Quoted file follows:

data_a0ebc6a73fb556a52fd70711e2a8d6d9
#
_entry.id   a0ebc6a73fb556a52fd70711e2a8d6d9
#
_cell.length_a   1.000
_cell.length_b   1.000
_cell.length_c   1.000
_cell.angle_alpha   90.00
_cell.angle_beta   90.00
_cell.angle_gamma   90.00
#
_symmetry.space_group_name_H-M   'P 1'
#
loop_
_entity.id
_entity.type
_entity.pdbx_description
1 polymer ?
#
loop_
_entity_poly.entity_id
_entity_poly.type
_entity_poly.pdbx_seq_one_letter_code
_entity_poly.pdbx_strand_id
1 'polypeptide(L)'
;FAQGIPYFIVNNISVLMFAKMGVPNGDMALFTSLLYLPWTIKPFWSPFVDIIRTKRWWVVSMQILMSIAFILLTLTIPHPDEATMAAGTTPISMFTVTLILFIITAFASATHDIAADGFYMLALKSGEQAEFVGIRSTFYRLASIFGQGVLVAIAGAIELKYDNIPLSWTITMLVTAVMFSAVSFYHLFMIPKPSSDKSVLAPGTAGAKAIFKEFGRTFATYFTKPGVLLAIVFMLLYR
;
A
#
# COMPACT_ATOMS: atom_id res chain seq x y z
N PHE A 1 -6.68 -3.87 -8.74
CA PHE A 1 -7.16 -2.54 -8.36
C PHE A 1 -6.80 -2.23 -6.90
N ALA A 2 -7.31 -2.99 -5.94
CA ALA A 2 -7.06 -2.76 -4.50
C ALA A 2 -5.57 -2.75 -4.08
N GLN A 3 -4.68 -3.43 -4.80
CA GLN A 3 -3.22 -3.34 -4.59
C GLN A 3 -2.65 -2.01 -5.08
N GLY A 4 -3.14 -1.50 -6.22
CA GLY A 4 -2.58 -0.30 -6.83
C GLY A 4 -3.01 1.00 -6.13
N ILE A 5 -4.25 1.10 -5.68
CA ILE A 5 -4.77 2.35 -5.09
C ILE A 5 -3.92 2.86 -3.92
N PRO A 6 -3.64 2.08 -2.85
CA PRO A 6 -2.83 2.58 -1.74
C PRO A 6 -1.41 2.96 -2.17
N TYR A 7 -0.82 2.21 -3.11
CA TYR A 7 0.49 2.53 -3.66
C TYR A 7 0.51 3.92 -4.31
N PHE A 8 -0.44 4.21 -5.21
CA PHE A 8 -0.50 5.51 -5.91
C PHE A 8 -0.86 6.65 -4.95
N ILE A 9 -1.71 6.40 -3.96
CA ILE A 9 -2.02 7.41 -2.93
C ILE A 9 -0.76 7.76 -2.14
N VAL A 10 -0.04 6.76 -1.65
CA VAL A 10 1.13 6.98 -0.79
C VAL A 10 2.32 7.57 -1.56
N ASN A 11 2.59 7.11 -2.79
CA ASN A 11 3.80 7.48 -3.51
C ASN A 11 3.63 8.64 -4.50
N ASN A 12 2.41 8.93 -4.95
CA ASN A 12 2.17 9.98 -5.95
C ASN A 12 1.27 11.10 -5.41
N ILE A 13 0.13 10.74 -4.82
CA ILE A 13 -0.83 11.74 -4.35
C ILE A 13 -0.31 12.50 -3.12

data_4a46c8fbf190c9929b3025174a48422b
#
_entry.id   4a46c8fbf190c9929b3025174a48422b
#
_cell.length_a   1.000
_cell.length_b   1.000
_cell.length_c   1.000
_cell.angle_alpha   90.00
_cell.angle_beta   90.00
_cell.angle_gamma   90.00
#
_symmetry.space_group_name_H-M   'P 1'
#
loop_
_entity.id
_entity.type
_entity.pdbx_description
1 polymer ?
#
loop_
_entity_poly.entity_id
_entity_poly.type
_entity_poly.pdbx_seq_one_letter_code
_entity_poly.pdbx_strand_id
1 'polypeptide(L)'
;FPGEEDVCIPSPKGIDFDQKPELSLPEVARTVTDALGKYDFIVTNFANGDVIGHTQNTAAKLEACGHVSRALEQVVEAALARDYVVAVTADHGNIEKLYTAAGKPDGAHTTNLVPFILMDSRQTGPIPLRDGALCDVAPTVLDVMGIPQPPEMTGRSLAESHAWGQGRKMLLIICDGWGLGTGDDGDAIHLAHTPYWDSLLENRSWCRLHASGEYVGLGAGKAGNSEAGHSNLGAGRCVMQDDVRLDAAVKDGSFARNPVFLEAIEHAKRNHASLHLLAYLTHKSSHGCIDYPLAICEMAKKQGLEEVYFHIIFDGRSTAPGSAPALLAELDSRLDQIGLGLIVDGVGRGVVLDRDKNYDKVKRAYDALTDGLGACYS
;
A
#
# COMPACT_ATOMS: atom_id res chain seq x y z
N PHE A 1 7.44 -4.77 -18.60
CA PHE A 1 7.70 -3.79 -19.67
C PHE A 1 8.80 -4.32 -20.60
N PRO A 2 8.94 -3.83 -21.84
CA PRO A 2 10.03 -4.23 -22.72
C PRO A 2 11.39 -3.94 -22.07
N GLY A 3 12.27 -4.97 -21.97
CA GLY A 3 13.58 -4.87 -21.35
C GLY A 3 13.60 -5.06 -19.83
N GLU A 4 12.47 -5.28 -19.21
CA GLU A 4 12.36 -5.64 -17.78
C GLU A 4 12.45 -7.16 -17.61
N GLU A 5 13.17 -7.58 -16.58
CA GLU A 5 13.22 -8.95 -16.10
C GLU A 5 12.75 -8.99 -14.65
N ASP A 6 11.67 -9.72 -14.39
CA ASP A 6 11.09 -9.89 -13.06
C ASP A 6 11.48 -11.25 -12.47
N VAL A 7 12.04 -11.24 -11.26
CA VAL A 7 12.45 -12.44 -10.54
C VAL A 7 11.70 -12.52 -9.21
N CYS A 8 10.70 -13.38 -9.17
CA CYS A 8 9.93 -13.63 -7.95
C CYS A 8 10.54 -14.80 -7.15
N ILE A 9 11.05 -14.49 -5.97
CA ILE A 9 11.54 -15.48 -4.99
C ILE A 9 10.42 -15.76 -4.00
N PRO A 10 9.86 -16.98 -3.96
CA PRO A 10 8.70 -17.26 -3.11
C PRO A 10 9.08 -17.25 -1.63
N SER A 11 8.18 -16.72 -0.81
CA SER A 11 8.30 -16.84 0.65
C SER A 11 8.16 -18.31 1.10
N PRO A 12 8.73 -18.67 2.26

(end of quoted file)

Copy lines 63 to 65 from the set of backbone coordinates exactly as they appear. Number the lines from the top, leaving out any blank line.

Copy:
C ASN A 11 3.63 8.64 -4.50
N ASN A 12 2.41 8.93 -4.95
CA ASN A 12 2.17 9.98 -5.95